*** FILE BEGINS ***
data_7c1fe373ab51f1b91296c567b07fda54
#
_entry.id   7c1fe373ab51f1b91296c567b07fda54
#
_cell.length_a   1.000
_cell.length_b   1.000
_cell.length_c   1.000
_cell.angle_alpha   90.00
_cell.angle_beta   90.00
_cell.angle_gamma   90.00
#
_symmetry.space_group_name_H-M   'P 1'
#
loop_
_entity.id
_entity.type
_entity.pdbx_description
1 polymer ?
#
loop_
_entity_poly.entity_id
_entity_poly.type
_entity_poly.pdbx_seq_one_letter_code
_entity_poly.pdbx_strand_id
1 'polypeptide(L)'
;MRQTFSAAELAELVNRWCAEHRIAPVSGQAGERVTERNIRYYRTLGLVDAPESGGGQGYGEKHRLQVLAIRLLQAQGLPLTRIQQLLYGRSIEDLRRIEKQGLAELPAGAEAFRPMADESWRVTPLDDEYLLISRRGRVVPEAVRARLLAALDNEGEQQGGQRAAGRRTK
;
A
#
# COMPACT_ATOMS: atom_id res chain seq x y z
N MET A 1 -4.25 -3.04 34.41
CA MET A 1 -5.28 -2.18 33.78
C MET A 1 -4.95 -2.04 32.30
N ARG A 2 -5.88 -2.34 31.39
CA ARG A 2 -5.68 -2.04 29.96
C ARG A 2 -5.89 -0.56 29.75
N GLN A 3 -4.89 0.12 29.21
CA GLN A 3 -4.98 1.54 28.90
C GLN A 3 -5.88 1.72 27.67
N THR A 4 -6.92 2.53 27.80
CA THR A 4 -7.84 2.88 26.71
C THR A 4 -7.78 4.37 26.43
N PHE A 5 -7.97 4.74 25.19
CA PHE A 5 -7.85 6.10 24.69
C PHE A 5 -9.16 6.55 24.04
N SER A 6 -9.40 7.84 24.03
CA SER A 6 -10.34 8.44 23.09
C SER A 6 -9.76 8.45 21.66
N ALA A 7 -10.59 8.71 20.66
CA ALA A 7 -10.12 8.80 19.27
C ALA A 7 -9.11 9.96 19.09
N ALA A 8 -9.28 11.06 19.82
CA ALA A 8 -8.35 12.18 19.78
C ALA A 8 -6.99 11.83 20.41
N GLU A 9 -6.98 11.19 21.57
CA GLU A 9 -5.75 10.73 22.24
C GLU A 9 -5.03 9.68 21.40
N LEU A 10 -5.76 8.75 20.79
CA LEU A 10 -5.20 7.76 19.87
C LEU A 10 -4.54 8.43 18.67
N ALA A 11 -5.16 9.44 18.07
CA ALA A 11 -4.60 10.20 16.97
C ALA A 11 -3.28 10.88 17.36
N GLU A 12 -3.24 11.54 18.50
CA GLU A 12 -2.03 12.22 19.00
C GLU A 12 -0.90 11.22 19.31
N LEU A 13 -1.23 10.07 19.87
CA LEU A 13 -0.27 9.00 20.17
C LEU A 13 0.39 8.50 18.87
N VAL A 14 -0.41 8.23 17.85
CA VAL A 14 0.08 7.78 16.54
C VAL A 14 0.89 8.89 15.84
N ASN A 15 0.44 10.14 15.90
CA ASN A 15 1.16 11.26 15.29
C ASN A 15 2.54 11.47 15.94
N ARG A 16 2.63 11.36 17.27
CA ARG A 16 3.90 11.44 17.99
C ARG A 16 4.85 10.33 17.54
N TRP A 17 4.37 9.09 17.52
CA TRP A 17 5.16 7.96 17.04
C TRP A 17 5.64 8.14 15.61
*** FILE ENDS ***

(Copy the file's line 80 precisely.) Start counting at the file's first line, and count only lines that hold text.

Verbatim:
CA TRP A 17 5.16 7.96 17.04